Bikram

Approximately 30 years ago, Bikram Choudhury developed this school of yoga where classes are held in artificially heated rooms. In a Bikram class, you will sweat like you've never sweated before as you work your way through a series of 26 poses (like ashtanga, a Bikram class always follows the same sequence, although a Bikram sequence is different from an ashtanga sequence). Bikram is somewhat controversial, as Choudhury has trademarked his sequence and has prosecuted studios who call themselves Bikram but don't teach the poses exactly the way he says they should. It is also wildly popular, making it one of the easiest types of classes to find.

Hatha

Hatha yoga is a generic term that refers to any type of yoga that teaches physical postures. Nearly every type of yoga class taught in the West is hatha yoga. When a class is marketed as hatha, it generally means that you will get a gentle introduction to the most basic yoga postures. You probably won't work up a sweat in a hatha yoga class, but you should end up leaving class feeling longer, looser, and more relaxed.

Hot Yoga

Basically the same thing as Bikram. Generally, the only difference between Bikram and hot yoga is that the hot yoga studio deviates from Bikram's sequence in some small way, and so they must call themselves by another name. The room will be heated, and you will sweat buckets.

Iyengar

Iyengar yoga was developed and popularized by B.K.S. Iyengar (pronounced "eye-yen-gar"). Iyengar is a very meticulous style of yoga, with utmost attention paid to finding the proper alignment in a pose. In order to help each student find the proper alignment, an Iyengar studio will stock a wide array of props – blocks, blankets, straps, chairs, bolsters, and a rope wall are all common. There isn't a lot of jumping around in Iyengar classes, so you won't get your heart rate up, but you'll be amazed to discover how physically and mentally challenging it is to stay put. Iyengar teachers must undergo a comprehensive training – if you have an injury or chronic condition, Iyengar is probably your best choice to insure you get the knowledgeable instruction you need.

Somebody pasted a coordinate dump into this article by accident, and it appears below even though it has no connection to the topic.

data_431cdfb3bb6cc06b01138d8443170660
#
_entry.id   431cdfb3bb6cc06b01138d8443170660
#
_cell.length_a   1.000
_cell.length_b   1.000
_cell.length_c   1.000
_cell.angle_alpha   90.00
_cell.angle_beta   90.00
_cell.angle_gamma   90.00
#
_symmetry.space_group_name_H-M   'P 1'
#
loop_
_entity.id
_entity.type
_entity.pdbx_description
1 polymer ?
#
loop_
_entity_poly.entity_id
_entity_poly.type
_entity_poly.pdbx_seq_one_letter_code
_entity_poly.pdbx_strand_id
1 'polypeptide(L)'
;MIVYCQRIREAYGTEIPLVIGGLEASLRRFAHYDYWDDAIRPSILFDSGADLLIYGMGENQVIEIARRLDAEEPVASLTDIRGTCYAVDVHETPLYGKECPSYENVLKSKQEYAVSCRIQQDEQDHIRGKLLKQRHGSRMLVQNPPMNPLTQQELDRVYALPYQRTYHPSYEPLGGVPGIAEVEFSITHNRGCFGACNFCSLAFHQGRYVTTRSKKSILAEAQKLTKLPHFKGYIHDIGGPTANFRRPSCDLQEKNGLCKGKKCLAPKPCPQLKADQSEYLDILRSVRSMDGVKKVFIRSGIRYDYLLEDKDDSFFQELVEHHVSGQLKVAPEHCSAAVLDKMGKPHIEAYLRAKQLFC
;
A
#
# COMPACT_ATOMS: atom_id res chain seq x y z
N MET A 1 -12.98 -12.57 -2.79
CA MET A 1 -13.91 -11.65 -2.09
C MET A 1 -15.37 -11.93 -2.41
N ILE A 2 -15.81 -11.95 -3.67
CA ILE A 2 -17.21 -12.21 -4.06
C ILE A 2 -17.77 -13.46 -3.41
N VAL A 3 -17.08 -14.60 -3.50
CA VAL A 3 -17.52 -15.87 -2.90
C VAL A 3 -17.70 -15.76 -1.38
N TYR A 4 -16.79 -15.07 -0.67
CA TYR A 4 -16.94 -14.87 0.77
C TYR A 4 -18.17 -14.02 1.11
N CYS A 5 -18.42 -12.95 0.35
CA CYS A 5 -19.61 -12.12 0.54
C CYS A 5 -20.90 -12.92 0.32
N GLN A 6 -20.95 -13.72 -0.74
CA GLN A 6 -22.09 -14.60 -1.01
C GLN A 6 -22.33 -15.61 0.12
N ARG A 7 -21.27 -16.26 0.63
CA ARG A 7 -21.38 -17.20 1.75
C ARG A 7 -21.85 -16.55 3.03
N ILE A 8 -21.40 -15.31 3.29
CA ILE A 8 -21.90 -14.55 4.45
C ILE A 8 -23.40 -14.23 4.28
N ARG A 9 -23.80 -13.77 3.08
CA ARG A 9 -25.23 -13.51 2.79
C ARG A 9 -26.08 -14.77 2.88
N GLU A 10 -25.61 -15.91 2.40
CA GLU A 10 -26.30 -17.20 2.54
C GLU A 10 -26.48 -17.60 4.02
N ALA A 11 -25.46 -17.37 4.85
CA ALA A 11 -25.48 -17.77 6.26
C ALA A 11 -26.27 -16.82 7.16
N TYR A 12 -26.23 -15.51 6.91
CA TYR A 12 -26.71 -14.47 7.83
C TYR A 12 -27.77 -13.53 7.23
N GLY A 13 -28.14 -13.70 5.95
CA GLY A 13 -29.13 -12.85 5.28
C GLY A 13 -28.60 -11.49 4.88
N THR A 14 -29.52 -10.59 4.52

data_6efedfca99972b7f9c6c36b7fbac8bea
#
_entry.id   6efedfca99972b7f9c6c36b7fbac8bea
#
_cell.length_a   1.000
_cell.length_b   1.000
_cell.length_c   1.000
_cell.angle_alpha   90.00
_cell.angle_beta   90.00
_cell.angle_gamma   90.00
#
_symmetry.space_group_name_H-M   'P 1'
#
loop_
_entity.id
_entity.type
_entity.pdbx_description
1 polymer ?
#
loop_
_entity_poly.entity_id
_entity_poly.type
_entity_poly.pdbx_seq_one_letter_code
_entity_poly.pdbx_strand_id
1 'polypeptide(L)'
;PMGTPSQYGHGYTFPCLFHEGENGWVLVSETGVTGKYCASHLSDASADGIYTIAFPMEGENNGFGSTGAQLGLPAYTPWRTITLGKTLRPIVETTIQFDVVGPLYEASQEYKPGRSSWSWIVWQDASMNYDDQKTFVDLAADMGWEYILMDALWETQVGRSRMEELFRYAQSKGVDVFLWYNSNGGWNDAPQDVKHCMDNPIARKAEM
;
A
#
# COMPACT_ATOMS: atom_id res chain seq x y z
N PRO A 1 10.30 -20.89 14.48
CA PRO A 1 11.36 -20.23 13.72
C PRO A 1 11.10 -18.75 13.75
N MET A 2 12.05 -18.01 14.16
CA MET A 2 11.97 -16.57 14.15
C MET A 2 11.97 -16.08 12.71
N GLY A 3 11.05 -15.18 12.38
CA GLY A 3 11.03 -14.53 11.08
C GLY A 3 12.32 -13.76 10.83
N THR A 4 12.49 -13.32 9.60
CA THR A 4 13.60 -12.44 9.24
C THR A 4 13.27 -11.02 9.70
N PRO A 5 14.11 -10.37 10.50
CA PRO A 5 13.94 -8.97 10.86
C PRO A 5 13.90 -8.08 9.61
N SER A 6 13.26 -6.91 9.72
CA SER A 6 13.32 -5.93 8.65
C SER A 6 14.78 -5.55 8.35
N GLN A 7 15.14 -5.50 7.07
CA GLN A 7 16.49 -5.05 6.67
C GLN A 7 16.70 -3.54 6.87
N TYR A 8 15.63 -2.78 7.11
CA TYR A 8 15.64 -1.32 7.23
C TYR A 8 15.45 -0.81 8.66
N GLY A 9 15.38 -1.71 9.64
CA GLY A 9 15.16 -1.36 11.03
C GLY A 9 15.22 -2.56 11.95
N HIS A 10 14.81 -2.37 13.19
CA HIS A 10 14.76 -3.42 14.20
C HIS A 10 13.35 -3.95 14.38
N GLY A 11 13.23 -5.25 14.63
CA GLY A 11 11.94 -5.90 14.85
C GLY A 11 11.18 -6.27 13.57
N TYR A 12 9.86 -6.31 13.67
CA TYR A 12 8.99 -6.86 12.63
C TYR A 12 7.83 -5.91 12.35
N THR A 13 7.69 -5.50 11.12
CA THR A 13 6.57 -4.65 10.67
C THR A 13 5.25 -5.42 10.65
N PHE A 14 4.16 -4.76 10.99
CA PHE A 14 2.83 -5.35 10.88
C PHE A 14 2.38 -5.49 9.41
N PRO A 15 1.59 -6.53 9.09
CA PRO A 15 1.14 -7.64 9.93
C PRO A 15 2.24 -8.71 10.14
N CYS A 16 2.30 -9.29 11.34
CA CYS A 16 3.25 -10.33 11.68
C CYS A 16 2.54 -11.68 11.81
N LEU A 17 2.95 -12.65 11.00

Restorative

Restorative yoga is a delicious way to way to relax and soothe frayed nerves. Restorative classes use bolsters, blankets, and blocks to prop students in passive poses so that the body can experience the benefits of a pose without having to exert any effort. A good restorative class is more rejuvenating than a nap. Studios and gyms often offer them on Friday nights, when just about everyone could use a little profound rest.

Vinyasa

Vinyasa (pronounced "vin-yah-sah") is the Sanskrit word for "flow", and vinyasa classes are known for their fluid, movement-intensive practices. Vinyasa teachers choreograph their classes to smoothly transition from pose to pose, and often play music to keep things lively. The intensity of the practice is similar to Ashtanga, but no two vinyasa classes are the same. If you hate routine and love to test your physical limits, vinyasa may be just your ticket. 

For a little more help, try this What Kind of Yogi Are You? Quiz.

 

Kate Hanley is a freelance writer who specializes in exploring the mind-body connection. She completed her yoga teacher training at OM Yoga in New York City and has studied with yoga experts Rodney Yee and Cyndi Lee and meditation teacher Sharon Salzberg.

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colette davenport

Colette Davenport helps healers, empaths, and creatives get their magic back. By ending their secret addictions and self-sabotage, clients gain the clarity, confidence, and direction to take their lives to a whole other dimension. Colette is an international coach and speaker, a published author, and the founder of Badass Empath Academy, the school for gifted people.

“Over the course of 25 years, I've had the honor of helping people heal themselves of chronic illness, reestablish intimacy in sexless marriages, turn struggling businesses into profit-generating ones, and leave the 'safe' job (or relationship) they loathed for a life they LOVED. This is my calling.” — Colette Davenport